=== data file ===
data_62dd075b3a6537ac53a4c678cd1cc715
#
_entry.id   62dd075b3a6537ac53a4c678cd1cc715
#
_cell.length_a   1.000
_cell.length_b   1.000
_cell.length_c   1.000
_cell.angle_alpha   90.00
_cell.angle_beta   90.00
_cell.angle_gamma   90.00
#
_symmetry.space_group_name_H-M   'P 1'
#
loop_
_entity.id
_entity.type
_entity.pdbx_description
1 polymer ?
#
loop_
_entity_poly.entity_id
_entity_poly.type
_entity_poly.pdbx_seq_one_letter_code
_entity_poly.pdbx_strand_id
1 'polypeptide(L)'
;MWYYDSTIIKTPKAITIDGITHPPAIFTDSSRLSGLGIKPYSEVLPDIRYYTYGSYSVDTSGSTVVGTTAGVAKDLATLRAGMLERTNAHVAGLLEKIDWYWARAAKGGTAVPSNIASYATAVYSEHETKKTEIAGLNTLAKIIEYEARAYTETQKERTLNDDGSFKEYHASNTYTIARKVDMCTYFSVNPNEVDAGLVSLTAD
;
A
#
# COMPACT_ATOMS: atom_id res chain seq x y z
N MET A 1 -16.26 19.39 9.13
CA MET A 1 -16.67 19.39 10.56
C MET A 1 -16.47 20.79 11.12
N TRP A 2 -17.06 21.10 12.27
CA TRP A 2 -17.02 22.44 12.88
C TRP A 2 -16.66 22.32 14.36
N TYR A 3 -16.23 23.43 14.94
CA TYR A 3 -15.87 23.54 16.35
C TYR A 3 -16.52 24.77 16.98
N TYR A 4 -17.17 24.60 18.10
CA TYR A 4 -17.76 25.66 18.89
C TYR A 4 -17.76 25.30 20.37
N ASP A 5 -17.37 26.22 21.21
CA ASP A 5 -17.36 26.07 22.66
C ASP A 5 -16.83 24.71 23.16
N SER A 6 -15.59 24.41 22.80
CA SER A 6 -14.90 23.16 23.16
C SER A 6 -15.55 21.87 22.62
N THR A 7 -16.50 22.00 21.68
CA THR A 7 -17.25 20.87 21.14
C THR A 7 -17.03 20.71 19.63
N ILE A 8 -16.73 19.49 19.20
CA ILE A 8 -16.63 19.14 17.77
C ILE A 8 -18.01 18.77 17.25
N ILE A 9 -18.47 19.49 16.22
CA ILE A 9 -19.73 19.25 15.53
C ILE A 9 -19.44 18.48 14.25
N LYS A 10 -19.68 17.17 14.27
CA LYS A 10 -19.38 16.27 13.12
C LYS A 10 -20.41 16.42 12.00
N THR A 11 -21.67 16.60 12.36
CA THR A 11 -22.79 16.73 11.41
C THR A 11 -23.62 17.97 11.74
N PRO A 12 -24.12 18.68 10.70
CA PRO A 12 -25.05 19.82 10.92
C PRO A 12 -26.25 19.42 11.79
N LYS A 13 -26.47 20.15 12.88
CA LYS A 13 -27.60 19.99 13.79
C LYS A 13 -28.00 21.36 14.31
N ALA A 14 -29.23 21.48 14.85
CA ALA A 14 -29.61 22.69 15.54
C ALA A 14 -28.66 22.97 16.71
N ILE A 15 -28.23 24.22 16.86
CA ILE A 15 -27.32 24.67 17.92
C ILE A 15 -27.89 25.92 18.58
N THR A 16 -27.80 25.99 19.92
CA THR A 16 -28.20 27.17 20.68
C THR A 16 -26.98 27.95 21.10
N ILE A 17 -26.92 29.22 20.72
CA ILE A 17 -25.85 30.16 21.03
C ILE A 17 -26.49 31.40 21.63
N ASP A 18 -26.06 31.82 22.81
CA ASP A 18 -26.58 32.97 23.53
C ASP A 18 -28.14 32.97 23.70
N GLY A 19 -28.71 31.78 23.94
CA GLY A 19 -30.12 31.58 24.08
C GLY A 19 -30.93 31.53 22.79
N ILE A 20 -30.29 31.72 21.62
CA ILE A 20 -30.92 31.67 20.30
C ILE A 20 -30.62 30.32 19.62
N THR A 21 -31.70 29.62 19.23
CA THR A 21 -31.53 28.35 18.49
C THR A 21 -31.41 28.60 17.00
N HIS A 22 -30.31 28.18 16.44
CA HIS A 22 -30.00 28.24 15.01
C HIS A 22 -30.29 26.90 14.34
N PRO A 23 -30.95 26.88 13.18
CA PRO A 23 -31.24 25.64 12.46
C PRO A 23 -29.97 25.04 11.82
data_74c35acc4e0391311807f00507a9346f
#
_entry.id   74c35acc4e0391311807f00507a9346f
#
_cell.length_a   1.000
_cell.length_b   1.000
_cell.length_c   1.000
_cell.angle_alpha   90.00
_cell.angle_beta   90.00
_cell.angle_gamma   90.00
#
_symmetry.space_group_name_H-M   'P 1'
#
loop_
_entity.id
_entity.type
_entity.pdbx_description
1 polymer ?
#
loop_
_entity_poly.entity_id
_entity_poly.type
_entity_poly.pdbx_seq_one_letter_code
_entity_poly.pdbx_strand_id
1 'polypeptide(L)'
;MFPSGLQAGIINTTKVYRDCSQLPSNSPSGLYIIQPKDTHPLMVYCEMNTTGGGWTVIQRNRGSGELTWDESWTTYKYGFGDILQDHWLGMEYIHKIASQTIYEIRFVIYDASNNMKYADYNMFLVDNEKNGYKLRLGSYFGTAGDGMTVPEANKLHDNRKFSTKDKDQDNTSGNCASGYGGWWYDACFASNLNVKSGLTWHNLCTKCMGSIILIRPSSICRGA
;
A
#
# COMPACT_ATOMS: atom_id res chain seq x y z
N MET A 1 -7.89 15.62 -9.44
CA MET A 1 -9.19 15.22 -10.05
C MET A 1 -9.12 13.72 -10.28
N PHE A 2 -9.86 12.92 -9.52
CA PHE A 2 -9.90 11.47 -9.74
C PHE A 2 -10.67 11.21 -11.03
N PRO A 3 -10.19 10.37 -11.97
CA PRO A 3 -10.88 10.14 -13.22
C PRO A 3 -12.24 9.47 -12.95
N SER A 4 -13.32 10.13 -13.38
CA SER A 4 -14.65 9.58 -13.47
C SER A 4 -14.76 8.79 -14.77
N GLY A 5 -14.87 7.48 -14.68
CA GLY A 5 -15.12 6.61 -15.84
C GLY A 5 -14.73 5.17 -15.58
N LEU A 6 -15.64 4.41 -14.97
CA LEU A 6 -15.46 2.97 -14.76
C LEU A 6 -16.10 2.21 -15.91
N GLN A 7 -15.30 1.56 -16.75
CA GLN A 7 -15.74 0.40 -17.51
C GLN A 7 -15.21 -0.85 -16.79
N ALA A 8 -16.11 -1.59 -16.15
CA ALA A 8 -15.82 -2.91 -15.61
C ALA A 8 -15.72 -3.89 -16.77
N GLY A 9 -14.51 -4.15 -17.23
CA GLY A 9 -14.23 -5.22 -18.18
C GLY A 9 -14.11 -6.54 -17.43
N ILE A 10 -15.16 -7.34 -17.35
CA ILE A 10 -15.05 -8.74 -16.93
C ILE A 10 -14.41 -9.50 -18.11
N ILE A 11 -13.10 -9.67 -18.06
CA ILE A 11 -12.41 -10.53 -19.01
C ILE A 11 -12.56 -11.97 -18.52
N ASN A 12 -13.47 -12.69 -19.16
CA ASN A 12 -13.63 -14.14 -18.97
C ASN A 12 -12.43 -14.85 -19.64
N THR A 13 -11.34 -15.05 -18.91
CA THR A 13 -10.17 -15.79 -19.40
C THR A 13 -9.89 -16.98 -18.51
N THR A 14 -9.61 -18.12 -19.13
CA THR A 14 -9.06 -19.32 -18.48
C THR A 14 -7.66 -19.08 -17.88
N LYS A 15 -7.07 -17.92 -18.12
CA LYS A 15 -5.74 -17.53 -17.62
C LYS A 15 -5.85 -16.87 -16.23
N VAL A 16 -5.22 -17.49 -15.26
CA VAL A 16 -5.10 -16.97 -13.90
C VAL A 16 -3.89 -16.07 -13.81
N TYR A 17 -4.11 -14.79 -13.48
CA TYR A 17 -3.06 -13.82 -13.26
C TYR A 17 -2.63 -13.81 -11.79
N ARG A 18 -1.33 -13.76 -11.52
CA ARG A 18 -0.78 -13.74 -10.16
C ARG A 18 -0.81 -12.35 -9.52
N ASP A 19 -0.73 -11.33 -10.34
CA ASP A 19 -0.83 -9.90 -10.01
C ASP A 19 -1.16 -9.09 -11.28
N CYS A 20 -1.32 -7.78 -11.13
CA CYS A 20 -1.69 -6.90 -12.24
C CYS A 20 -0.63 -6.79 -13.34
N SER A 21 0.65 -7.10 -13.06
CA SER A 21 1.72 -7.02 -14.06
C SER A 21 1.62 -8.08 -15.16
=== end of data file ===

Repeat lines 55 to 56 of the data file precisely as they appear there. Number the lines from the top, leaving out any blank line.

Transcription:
N ILE A 9 -18.47 19.49 16.22
CA ILE A 9 -19.73 19.25 15.53